‘Silo’ working can often become ingrained in the culture of a department or a whole organisation if left unaddressed, leading to disconnect, frustration and lower engagement levels with the business for many.
‘Silo’ working is unfortunately present in organisations of all types and sizes, where typically several departments, groups or individuals choose not to, or unwittingly don’t (for various reasons we won’t discuss now) share information or knowledge with colleagues.
And with events over the past ten months meaning that many companies have adopted more remote working and of course, socially distanced or ‘staggered’ working for those key workers that must be on-site, we see silo working creep back in. ‘Silo culture creep’ is not only being seen between departments, but within teams themselves too and this can start to diminish employee connections.
But how does silo working usually manifest?
Traditionally many organisations are set up with a hierarchy structure, yet this often reinforces the idea of ‘separateness’. This can be problematic, given what we really want (and need) when it comes to working effectively is togetherness. In hierarchical structures, only specific senior leaders can make decisions; strategy and problem resolution is determined by those further up the hierarchy; and ‘how to’ instructions and rules are often dictated top down to the rest of the organisation. This manifests in silo thinking and can sometimes result in questionable, autocratic decisions being made where leaders are so far removed from the day to day, that they don’t actually reflect or address what is really happening with ‘on the ground’ issues.
Silo mentality often forms as a direct result of poor leadership. After all, it is typically the case that we take our lead from the top when it comes to workplace behaviours. It is an issue you might be familiar with – leaders who can often be so focused on what they are doing that they forget to bring their people along with them. Perhaps you have experienced it before? To avoid this, leaders will need to role model what they expect from their team to create effective and long-term solutions to dispel silo mentality, both in their own working style and that of their team members.
So how can we ditch ‘silo culture creep’ for more collaborative team working? Here are four simple ways:
Reiterate company core values: Following on from the importance of leadership role modelling and breaking down hierarchical working patterns that tend to exacerbate silo development, having strong, clear company core values that place an emphasis on the importance of teamwork, collaboration and communication is also key. Ensuring that this messaging is reiterated now – at the start of a new year – is an ideal time to demonstrate and remind employees about the values and behavioural expectations that shape the firm’s culture and company brand.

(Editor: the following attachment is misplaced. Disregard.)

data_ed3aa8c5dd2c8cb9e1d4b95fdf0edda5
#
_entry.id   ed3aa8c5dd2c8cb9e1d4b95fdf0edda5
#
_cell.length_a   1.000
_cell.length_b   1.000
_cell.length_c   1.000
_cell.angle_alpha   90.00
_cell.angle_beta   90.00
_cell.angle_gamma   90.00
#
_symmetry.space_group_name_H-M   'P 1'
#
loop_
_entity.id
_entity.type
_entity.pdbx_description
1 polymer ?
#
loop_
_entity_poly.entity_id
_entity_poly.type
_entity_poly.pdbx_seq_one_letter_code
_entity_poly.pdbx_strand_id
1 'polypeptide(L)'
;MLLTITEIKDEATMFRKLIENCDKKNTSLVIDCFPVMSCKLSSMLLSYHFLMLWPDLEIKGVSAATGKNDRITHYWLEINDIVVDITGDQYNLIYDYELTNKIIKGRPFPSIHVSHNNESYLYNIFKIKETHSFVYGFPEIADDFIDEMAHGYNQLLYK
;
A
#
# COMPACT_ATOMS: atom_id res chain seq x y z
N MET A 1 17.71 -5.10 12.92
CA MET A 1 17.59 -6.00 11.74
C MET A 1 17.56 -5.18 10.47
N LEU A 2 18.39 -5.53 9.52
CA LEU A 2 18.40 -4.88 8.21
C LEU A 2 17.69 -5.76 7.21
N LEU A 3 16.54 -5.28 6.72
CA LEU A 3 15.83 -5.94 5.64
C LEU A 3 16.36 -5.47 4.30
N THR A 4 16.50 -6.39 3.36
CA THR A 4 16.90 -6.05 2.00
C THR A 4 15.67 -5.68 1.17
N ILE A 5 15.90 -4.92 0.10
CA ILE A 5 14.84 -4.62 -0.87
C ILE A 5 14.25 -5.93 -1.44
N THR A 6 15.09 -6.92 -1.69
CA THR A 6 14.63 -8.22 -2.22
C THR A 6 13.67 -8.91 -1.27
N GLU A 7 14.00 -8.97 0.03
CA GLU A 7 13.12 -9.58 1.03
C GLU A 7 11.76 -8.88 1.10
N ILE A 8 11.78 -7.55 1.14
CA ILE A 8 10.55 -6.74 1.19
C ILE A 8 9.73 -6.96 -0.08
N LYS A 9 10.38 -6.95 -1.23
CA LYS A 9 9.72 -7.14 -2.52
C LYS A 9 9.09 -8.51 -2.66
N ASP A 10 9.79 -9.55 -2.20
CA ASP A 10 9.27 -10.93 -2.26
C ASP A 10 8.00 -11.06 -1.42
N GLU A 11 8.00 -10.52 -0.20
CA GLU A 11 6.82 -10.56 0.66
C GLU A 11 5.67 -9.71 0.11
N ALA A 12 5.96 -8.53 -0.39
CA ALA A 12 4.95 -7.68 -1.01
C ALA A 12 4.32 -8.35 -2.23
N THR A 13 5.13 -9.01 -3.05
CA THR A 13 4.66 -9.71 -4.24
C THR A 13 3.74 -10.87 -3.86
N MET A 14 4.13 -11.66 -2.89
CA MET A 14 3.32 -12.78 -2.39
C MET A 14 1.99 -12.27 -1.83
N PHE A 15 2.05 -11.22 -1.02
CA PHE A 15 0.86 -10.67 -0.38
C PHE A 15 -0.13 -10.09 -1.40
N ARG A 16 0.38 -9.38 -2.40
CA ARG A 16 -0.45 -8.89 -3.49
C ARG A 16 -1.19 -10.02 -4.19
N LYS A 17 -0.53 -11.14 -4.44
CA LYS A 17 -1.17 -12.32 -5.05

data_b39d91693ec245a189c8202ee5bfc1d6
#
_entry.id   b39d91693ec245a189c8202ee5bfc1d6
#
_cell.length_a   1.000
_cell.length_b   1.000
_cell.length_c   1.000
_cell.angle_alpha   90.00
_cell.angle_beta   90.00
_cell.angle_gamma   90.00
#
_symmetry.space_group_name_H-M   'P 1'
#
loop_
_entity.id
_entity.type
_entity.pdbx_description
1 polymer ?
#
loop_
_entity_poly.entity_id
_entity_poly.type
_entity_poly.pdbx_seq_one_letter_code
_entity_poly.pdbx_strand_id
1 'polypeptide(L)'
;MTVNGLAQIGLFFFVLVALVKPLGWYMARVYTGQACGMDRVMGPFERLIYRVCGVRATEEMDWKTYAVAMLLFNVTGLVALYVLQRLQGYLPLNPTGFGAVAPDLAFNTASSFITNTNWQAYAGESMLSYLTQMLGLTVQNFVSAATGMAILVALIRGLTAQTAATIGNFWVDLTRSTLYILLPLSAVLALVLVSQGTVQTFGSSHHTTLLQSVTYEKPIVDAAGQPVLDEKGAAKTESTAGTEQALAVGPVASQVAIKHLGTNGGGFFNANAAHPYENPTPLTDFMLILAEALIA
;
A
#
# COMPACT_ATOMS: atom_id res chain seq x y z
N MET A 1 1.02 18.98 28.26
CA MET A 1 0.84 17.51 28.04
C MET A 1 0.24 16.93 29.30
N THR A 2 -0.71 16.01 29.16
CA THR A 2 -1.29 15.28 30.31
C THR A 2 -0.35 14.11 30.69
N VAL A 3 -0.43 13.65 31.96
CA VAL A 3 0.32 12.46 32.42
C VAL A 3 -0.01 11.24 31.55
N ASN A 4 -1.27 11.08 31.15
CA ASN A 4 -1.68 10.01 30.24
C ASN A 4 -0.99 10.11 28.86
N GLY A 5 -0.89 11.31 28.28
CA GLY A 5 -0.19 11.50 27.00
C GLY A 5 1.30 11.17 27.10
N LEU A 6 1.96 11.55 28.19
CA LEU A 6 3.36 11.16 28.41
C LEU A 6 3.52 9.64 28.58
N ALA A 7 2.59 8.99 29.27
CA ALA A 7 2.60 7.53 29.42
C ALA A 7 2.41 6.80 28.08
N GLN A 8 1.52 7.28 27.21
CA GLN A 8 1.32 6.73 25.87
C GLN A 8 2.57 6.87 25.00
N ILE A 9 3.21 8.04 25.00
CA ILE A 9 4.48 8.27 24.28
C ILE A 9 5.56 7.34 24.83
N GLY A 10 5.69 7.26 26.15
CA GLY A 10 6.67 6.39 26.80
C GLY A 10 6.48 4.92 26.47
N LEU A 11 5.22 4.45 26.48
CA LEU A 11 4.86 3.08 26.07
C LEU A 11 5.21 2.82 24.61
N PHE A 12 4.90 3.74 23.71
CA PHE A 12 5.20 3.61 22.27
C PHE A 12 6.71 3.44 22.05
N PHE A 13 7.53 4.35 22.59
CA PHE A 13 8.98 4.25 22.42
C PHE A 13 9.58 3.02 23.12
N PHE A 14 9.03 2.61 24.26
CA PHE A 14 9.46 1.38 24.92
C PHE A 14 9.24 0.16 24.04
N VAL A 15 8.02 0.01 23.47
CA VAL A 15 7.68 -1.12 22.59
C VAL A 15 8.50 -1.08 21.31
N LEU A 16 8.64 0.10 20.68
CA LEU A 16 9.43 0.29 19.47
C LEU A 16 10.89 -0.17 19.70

Regular open communication: I’ve said it before and will say it again – communication rules! Virtually all job roles require some form of interaction between a person and other parts of the business. Whether that business is office based, operates from within a factory or is a customer services business; there really are very few roles that anyone can work in completely independently these days. And whether we are in a pandemic or not, regular, open and transparent communication should be a top priority – especially within a team. Regular communications and making provision for teams to connect (and stay connected) will enable a sense of unity and belonging, allow more clarity around the wider business issues and reassure the whole team that they are valued and secure. Leaders would also do well to take time to include their teams in the task priority-setting process too, allowing teams to rally around the same objectives and collaboratively work together for better outcomes. In doing so they will see far better results, a more cohesive team and reduced silo working.
Problem-solve together: When problems arise in our working environments, the key is not to lay blame or criticise colleagues or other departments, but to discuss the steps needed to solve and improve them openly together. Leaders need to trust in the knowledge and experience of employees in their roles, as they really do know their jobs the best!
Empowering employees and encouraging joint and cross-functional accountability through working together, listening to one another and establishing root-cause through the problem-solving process will really demonstrate paring back of silo thinking at senior level. Not only that, but it will also break down barriers and silo working between departments and teams; start eliminating a leadership culture that might work by ‘you need to do this and do it this way’; and send out the right message about the benefits of collaborative working – all of which can only positively help improve employee engagement.
Last but not least – call it out! One of the most important things we can do to help reduce silo working is to raise awareness by calling it out if and when it does happen (even if you realise it’s you working in a silo!). Accepting you are falling into the trap of silo working and calling it out can be a great way of role modelling to others what best practice is. Again, the key is to avoid any blame here, stick to the facts (not emotions) and work out how to improve and resolve the issue. Honest and constructive dialogue is essential. And remember, to ‘call it out’ doesn’t always have be about looking at instances where a leader or team member (or yourself!) fell short, it could also be about celebrating when people have collaborated well or congratulating when a silo working pattern was recognised and a team or individual managed to pull back from it. However, celebrating team successes (over and above individual successes) is a better way of putting the emphasis back on a collaborative working.